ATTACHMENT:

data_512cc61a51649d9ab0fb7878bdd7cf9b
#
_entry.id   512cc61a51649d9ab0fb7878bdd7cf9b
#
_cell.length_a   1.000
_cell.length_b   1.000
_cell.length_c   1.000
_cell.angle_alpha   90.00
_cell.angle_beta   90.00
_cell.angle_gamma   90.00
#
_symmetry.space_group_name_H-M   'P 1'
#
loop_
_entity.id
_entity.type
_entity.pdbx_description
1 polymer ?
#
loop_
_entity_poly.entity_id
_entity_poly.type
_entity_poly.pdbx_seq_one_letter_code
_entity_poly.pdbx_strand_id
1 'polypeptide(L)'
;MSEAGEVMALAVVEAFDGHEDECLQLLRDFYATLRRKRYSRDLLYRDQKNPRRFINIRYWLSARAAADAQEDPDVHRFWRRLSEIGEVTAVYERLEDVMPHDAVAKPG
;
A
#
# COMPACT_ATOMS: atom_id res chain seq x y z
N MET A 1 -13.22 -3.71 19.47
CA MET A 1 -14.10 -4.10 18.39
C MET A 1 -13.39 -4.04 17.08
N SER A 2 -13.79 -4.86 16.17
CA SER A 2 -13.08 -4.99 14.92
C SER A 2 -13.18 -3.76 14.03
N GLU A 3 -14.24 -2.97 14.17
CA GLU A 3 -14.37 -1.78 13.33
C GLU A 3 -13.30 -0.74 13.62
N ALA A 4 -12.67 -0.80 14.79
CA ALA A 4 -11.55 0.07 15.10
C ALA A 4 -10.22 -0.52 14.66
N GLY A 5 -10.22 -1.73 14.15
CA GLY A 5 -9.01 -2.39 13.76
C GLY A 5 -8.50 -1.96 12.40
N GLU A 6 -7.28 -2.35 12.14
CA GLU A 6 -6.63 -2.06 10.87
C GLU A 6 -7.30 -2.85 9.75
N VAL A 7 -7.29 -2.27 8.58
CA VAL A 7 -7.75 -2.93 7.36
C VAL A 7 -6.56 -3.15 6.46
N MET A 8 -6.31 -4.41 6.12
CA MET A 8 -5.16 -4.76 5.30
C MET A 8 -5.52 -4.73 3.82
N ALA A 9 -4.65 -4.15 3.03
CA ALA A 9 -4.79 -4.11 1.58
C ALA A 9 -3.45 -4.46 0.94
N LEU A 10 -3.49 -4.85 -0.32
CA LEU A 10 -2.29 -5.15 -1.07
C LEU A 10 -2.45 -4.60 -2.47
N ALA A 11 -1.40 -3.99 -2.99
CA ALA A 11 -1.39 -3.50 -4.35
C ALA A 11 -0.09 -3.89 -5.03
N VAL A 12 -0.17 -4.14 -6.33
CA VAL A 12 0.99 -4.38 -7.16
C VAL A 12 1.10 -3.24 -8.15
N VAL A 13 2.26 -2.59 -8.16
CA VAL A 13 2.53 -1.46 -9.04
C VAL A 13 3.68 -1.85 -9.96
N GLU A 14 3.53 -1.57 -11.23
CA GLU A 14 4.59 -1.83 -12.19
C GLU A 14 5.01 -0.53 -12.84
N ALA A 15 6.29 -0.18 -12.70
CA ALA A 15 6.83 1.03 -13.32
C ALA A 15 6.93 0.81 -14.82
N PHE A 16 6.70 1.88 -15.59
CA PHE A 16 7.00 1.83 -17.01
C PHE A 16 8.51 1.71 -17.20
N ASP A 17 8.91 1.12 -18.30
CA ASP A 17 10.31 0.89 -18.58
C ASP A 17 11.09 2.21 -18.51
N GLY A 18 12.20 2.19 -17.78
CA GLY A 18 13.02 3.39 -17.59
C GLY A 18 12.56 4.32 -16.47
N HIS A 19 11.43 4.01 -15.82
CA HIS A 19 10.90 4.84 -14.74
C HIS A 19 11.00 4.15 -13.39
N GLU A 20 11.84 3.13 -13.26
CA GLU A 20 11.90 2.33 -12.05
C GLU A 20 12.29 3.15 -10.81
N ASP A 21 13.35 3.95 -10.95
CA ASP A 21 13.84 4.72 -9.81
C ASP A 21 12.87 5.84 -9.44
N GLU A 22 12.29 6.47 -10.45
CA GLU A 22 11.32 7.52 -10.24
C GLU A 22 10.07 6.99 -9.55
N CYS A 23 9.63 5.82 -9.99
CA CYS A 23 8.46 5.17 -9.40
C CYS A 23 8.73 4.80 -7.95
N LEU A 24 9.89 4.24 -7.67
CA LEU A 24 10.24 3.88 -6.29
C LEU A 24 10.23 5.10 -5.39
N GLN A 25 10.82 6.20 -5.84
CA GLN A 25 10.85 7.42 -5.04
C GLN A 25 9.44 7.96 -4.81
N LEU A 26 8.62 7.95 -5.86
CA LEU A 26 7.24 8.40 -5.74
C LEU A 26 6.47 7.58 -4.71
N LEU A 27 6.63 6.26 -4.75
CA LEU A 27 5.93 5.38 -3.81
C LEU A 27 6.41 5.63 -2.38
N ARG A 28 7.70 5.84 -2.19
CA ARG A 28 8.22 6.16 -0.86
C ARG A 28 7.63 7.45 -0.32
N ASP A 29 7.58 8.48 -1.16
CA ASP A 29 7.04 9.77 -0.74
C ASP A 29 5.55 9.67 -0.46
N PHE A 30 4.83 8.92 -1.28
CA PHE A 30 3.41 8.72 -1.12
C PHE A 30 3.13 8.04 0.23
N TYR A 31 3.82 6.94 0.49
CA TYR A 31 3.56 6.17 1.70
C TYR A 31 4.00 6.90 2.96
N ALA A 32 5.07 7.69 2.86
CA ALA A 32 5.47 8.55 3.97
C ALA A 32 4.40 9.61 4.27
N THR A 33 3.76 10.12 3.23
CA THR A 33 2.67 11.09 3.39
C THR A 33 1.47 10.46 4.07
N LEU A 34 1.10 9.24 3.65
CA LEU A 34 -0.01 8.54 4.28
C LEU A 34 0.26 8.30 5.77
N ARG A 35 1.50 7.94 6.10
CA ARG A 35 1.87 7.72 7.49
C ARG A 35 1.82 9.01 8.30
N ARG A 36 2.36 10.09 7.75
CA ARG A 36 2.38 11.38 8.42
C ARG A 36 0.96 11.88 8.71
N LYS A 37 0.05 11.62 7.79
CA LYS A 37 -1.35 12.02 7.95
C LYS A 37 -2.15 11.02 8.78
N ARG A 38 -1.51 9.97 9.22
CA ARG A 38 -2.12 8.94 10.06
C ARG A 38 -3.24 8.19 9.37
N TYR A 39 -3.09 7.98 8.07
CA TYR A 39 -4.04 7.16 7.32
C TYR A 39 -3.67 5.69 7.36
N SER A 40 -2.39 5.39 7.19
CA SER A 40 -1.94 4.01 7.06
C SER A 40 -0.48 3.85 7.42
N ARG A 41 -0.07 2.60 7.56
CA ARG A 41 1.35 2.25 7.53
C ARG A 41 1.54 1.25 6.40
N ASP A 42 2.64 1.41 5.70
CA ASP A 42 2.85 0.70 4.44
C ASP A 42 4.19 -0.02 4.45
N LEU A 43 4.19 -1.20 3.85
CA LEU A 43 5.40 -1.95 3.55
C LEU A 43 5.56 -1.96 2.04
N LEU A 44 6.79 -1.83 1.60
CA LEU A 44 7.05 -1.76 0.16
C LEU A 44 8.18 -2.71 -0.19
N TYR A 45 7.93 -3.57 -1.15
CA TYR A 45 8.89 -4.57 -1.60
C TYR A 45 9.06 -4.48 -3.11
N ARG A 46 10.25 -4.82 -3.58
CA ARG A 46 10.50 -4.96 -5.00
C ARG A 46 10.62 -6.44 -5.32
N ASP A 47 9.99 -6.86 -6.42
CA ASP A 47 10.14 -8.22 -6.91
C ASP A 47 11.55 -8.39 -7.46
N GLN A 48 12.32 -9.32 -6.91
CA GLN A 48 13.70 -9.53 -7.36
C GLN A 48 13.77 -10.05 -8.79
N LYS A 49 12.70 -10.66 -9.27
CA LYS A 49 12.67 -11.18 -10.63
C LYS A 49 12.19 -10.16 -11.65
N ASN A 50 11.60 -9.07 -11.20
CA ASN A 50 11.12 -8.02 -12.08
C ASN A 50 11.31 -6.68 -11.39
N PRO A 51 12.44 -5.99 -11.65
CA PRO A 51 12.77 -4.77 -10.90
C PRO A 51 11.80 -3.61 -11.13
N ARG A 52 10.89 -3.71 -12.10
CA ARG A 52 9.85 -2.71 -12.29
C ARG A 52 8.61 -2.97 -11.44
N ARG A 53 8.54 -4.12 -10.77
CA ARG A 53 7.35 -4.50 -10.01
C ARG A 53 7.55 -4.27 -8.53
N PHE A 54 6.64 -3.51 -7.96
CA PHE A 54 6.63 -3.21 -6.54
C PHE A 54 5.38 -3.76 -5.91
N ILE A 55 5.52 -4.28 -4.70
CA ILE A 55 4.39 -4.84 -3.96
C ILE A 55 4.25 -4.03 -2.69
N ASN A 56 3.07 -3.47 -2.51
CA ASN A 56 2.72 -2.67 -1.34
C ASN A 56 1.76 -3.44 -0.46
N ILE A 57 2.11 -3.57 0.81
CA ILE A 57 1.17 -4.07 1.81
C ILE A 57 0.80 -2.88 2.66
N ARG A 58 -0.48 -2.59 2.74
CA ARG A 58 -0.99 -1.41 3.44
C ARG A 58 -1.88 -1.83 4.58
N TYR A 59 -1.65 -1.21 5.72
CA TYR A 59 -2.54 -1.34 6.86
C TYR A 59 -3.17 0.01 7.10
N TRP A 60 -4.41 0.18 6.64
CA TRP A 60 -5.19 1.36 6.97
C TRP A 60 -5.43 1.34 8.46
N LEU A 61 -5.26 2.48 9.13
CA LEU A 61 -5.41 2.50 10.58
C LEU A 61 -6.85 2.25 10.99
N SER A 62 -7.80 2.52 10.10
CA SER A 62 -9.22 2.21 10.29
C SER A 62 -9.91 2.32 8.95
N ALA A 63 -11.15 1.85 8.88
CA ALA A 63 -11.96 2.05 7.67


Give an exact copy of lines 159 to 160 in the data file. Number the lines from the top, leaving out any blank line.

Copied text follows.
C LEU A 43 5.56 -1.96 2.04
N LEU A 44 6.79 -1.83 1.60